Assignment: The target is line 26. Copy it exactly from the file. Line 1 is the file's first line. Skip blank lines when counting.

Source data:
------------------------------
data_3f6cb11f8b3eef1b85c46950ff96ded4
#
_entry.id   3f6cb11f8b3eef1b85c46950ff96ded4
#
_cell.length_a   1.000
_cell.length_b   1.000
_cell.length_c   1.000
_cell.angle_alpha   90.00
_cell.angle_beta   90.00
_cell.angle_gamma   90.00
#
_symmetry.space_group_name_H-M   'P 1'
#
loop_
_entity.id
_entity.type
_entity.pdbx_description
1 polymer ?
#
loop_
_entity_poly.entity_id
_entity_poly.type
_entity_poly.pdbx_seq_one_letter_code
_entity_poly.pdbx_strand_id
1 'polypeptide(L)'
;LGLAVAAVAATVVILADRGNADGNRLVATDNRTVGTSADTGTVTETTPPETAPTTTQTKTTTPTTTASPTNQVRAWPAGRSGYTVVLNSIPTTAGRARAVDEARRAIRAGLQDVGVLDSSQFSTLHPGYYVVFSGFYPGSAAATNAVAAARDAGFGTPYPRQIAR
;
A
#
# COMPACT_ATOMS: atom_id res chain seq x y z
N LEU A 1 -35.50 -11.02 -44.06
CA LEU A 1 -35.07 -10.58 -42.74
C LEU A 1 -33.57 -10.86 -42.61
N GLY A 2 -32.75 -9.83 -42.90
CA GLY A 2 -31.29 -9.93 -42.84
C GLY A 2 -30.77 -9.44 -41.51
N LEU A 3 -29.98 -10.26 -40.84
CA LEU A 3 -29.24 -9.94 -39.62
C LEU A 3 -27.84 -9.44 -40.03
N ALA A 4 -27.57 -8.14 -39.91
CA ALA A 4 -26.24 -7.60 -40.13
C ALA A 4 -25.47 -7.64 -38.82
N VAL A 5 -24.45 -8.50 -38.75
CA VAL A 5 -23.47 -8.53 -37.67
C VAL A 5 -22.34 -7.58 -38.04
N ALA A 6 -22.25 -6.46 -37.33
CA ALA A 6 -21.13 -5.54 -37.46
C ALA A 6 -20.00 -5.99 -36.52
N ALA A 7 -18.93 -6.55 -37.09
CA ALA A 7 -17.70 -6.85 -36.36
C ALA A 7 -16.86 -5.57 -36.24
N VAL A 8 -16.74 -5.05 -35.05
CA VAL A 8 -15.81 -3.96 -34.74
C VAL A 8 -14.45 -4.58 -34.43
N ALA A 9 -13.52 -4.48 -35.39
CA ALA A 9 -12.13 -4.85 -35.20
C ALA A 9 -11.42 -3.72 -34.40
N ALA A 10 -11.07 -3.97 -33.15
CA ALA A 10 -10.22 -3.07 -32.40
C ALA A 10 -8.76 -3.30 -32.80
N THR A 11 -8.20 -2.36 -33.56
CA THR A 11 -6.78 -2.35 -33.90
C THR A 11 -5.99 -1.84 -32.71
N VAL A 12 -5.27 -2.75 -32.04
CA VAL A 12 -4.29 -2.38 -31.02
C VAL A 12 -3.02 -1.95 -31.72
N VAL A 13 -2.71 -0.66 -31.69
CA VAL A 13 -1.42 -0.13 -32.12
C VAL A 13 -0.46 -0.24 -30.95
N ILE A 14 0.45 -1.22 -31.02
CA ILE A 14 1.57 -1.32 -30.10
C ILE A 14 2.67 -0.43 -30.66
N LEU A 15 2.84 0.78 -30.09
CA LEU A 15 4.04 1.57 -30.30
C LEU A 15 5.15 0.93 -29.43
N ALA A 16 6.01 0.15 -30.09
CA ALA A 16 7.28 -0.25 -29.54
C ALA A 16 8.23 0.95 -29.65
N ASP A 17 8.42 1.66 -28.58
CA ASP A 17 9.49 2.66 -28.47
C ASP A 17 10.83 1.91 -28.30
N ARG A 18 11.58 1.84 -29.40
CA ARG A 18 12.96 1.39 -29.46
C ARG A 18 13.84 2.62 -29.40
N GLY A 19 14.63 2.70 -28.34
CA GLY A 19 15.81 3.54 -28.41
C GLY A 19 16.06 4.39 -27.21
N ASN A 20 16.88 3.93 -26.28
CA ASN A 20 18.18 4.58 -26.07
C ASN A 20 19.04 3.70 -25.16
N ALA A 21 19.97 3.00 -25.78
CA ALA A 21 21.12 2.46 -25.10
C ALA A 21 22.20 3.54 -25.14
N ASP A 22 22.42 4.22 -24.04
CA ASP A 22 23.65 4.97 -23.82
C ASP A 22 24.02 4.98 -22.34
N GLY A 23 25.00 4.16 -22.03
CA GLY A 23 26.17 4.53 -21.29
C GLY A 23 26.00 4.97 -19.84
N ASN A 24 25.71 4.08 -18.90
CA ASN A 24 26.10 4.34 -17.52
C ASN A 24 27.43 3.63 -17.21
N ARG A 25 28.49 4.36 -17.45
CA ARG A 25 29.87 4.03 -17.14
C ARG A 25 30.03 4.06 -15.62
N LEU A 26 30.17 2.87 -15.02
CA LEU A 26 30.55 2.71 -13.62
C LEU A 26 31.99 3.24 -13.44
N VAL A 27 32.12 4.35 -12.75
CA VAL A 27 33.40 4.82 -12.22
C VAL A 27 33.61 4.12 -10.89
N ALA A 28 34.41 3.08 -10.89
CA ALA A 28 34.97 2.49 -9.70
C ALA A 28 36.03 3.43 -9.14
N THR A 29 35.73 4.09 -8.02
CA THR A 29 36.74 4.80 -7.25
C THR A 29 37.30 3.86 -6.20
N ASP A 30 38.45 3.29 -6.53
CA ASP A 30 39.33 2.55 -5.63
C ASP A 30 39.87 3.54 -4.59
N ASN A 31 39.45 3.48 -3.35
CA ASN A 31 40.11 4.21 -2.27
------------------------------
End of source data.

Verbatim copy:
;LGLAVAAVAATVVILADRGNADGNRLVATDNRTVGTSADTGTVTETTPPETAPTTTQTKTTTPTTTASPTNQVRAWPAGRSGYTVVLNSIPTTAGRARAVDEARRAIRAGLQDVGVLDSSQFSTLHPGYYVVFSGFYPGSAAATNAVAAARDAGFGTPYPRQIAR